Angelos confirms possible interest in Laurel, slots
As reported in the Sunday editions of The Post, a group led by Baltimore Orioles owner Peter G. Angelos is considering making a bid to buy Laurel Park racetrack with the hope of securing a slot-machine license if plans fall through to build a casino at Arundel Mills mall.
Those plans were disclosed in an interview Friday night with Nathan Landow, who said that he and Wayne Rogers, both former chairmen of the Maryland Democratic Party, are involved in the effort with Angelos. Landow is a real-estate developer; Rogers owns an Annapolis-based energy company.
"We're working toward that goal," Landow said. "Peter's been leading the group, carrying the ball."
Angelos confirmed Landow's characterization in a brief interview Saturday, saying: "Certainly the matter is under consideration. ... My key interest is the preservation of thoroughbred racing in Maryland."
The fate of a bid to put 4,750 slot machines at Arundel Mills mall could effectively be decided Monday, when the Anne Arundel County Council takes up a zoning bill needed to move that project forward.
If the zoning bill fails, a state commission would likely re-open bidding for a slots license in Anne Arundel, allowing the new owners of Laurel Park and others to apply for the license. A slots bid by the track's current owners was disqualified by the state in February because it did not include a required $28.5 million licensing fee.
The track owners, Magna Entertainment, are now in bankruptcy and selling off Laurel and its other Maryland properties, including Pimlico Race Course in Baltimore, home of the Preakness Stakes.
Earlier this year, Angelos met with Gov. Martin O'Malley (D) and told reporters he had pledged to help keep the Preakness in Maryland.
Angelos has expressed interest in slots at several points in recent years as the Maryland legislature debated the issue.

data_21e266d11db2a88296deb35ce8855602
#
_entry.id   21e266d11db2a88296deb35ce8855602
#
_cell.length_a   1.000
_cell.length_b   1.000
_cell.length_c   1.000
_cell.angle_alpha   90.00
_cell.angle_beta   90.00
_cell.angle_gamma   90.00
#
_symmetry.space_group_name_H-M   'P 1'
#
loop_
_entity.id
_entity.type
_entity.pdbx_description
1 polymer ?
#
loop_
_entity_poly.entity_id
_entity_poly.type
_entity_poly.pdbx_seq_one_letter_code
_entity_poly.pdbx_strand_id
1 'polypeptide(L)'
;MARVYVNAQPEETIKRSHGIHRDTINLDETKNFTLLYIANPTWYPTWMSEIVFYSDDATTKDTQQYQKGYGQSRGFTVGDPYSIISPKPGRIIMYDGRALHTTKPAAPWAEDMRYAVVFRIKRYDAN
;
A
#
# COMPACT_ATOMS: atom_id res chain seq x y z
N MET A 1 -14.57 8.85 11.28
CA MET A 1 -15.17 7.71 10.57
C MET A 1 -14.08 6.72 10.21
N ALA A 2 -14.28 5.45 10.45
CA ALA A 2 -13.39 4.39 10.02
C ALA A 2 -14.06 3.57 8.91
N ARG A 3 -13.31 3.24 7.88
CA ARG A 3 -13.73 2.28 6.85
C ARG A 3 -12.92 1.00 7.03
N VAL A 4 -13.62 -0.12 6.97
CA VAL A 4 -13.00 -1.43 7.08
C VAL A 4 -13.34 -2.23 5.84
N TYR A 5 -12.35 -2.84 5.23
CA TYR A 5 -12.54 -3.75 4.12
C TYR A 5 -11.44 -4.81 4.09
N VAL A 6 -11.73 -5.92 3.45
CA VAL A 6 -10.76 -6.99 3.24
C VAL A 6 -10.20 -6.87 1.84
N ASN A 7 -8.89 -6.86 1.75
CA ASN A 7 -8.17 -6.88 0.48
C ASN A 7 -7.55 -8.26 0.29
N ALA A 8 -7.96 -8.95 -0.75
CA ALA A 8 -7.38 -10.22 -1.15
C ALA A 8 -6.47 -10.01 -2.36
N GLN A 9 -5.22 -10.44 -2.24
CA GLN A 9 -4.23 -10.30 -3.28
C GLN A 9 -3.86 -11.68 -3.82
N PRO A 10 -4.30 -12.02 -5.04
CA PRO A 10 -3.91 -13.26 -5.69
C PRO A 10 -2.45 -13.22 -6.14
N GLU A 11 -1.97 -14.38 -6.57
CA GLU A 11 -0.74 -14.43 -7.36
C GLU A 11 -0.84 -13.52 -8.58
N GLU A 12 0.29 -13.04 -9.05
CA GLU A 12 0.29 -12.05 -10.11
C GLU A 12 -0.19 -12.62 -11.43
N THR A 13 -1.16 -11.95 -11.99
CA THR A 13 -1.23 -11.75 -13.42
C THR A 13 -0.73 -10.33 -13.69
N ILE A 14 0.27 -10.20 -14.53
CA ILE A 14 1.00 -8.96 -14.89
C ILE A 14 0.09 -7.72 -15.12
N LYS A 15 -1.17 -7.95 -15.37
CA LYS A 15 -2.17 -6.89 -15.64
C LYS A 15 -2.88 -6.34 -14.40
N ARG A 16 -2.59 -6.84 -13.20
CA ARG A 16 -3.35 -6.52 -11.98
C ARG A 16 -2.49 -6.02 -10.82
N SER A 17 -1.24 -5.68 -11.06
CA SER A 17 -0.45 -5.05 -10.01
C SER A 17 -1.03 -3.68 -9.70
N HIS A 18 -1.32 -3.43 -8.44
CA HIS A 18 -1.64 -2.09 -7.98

Last year, a group including Landow, Rogers and Angelos's son, Louis, gave $300,000 to a group lobbying for passage of the statewide ballot measure that authorized five slots sites in Maryland.
It remains unclear what level of involvement Peter Angelos could have in a slots operation. In the past, he has avoided expressing interest in direct ownership, citing restrictions by Major League Baseball related to gambling.
In 2004, Peter Angelos's wife and two sons struck a tentative deal to buy Rosecroft Raceway, a financially struggling harness-racing track in Prince George's County, at a time when it appeared it could be a possible slots venue. At the time, Peter Angelos billed himself as an informal adviser to the family, which backed out of the deal when prospect for slots at the track dimmed.
Gerard Evans, a lobbyist who represents Angelos in Annapolis, said Angelos and his fellow investors are "very serious" about making a bid to buy Laurel.
"They're committed to horse racing, open space and helping the Maryland school system," said Evans, referring to the share of slots proceeds that are earmarked for education programs.
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